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Buying The Right Software Is Getting Harder as Starting a Software Company Gets Easier


15 years ago, it was a lot harder to start a software company.  In fact, 3 years ago it was a lot harder.  With the rise of AWS, APIs, easy to learn MVC frameworks (Rails, Django, etc) and all the rest – it’s fairly easy for anyone to get a software company off the ground these days.

Of course, building a software company is more than just creating a product.  You have to create a product that someone wants, sell it, support it, and evolve it.

But, the fact that creating software solutions is easier means there are so many more vendors out there.  It becomes very hard for companies to pick the right vendors when looking at software to run their business.  From CRM to HR software, the landscapes get more complex each year.

That’s why I’ve recently started SelectSoftware.  We’re a new site that aims to help people find and buy the right software for their business.  We’re kind of like NerdWallet or WireCutter, except for b2b software.

There are crowd review sites out there that rate various software tools.  However, these reviews tend to be positively biased as the initial reviewers are usually paid to provide their guidance.

Our goal at SelectSoftware is to help companies cut through the noise and save the first 15-20 hours of research when looking at new software to buy.  My hope is to keep everyone posted on our progress through this blog!

Employer Branding is more important than ever


Company culture is one of the most important aspects of recruiting millennial job seekers (and everyone else for that matter).  The most forward thinking human resources departments are now spending time to design amazing corporate cultures, and then communicate why they have a best place to work to talent.  Sometimes this also comes top down from the CEO.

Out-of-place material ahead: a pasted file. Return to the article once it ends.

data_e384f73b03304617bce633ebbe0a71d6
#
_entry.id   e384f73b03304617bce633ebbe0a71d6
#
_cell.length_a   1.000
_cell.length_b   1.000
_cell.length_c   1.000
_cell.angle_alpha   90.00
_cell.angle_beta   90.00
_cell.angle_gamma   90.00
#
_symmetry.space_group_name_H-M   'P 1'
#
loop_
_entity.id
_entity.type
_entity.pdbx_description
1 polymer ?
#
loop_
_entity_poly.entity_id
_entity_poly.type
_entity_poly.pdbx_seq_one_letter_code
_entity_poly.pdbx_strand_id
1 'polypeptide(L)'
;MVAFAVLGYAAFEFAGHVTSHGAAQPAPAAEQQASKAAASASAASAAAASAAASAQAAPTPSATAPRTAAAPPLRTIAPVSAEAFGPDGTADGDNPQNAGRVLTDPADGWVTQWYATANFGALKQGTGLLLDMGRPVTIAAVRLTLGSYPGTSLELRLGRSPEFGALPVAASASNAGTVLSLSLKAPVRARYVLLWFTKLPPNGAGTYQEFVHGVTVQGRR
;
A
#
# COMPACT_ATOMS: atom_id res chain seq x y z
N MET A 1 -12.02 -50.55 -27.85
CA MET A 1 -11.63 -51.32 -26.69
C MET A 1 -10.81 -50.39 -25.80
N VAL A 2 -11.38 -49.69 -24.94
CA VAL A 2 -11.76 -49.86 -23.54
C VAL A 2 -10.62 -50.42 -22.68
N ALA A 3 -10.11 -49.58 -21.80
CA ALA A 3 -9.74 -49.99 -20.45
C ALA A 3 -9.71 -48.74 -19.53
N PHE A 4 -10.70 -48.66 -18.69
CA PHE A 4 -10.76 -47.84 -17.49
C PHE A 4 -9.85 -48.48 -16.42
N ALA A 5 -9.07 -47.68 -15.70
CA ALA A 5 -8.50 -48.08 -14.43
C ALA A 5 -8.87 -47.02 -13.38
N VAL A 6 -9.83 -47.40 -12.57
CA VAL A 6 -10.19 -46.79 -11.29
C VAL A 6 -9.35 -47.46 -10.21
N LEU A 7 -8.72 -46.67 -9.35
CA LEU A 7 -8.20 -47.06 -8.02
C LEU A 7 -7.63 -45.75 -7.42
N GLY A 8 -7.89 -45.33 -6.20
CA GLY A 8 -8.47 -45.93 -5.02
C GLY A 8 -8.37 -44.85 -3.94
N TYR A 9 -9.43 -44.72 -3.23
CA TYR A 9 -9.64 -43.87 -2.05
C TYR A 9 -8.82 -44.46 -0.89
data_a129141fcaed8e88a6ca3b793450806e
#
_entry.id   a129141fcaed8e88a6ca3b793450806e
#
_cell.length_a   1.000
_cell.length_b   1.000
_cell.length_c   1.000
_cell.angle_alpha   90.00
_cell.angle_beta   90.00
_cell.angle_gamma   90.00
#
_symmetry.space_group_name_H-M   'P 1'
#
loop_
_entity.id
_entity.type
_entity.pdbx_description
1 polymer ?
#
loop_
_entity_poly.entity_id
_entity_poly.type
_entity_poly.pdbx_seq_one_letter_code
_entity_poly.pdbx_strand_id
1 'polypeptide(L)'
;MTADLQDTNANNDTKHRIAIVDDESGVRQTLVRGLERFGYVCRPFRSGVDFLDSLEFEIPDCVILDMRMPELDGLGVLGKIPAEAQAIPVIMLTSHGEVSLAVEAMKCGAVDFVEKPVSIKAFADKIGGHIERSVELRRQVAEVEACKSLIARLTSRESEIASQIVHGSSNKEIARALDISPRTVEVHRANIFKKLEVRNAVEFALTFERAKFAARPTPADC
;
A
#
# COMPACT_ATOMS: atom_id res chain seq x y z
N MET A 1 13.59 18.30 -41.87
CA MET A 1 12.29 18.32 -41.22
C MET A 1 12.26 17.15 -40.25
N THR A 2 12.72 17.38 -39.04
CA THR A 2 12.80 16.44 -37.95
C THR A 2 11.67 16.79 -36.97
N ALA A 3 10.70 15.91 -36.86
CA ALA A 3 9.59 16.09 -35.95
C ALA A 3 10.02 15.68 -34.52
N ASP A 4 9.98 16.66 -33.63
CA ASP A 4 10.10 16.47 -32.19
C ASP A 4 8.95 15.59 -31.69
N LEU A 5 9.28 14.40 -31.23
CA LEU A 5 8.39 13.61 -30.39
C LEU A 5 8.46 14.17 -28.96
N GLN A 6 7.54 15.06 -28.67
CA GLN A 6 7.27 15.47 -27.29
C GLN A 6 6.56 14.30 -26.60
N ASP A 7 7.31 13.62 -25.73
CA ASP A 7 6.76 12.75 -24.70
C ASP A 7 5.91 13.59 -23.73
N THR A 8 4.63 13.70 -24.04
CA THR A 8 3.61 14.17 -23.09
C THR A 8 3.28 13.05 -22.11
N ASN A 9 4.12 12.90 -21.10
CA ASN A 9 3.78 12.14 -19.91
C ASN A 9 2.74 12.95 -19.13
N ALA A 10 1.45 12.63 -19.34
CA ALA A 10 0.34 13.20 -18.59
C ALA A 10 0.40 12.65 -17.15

As a job seeker, it’s really important to do your research on companies before applying.  Glassdoor, employee testimonials, social media, and your personal networks are all great places to glean the information you  need to understand whether or not this is a company you want to work for.

When you do this research, you’re uncovering the company’s employer brand – what is it like the work at this company, and what is this company doing to tell the world what their employee value proposition is.  When you find a company that’s a good fit for you, you’re going to have a more in depth and thoughtful interview process, and stay at the company longer.

Of course, many companies have poor employer brands.  Sometimes this is because it’s just not great to work there.  Other times, it’s because their talent acquisition team hasn’t had time to figure out how to show the world what’s unique about their company.

So, advice for companies is to pay attention to your employer branding efforts, online reviews, and generally how job seekers are perceiving your company relative to your talent competition.

On the job seeker side, like we said before, read reviews, go to the career page, check them out on social, talk to your friends, and try to read between the lines.  Good luck!

Finding the best company for you


Figuring out what you want to do is hard.  And, many times figuring out the right company to work for is even harder.